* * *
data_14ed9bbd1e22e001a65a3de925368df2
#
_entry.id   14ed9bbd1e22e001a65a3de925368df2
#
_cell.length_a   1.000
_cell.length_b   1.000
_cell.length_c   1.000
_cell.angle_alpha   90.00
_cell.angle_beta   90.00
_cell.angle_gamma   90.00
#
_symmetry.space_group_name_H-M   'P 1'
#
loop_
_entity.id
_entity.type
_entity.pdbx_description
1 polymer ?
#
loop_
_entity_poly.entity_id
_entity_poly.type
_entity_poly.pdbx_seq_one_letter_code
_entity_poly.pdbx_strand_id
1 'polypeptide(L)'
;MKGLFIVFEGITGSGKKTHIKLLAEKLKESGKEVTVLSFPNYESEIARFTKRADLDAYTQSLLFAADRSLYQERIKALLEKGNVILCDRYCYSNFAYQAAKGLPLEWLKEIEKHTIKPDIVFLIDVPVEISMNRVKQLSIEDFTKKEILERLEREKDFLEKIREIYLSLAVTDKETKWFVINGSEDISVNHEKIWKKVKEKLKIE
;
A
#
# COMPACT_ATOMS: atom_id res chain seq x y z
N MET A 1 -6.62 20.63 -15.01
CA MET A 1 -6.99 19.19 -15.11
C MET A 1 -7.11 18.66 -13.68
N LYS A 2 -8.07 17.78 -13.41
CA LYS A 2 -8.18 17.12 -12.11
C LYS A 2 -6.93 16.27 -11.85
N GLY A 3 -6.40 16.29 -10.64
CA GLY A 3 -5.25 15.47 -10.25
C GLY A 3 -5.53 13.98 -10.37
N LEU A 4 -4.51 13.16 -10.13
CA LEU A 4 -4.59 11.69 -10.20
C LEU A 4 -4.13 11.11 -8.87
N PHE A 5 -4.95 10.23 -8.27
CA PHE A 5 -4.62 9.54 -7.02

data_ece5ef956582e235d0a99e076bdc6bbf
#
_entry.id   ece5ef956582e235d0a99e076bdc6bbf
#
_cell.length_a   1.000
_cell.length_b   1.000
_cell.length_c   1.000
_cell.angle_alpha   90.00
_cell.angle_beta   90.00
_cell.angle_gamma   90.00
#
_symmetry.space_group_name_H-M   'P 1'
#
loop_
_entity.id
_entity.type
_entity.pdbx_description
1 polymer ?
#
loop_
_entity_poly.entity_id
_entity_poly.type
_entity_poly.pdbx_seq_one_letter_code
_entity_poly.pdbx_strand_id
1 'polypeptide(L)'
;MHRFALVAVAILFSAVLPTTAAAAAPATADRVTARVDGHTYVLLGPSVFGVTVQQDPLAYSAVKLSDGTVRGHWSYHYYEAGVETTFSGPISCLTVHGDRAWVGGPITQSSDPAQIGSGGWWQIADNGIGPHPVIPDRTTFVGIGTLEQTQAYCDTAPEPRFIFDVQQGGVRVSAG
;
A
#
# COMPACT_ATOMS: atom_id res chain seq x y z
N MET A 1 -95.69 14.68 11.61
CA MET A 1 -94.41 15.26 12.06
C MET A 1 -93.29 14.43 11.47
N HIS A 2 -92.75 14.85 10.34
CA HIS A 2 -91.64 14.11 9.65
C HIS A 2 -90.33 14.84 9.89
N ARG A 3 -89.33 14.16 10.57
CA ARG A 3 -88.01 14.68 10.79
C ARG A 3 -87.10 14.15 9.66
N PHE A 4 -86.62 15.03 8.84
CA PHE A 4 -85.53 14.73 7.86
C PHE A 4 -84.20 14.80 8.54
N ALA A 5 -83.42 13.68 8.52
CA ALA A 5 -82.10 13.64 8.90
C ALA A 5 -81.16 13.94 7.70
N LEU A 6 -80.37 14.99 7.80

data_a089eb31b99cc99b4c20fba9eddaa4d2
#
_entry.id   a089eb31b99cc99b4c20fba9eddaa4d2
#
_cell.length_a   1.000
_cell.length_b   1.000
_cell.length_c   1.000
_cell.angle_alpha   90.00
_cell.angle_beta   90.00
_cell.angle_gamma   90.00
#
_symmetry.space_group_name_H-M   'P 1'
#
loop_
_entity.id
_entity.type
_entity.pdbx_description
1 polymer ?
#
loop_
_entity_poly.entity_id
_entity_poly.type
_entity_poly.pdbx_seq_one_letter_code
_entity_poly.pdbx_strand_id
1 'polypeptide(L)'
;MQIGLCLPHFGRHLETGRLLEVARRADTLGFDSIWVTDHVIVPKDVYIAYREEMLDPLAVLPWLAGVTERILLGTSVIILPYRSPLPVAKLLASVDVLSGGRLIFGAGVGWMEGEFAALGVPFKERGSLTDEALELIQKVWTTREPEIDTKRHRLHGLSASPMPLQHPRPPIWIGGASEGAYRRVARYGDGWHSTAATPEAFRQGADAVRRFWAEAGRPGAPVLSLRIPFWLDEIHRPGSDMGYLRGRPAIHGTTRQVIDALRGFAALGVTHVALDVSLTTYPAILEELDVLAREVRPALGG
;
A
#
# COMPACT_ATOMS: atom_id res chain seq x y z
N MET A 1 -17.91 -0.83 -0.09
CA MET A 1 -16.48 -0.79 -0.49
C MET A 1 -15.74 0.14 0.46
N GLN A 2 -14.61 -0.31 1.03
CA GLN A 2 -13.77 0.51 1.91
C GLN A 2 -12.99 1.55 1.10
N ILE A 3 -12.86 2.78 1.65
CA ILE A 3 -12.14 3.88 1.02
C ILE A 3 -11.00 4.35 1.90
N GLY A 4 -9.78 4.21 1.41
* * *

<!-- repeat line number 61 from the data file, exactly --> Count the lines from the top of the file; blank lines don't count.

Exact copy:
_entity.pdbx_description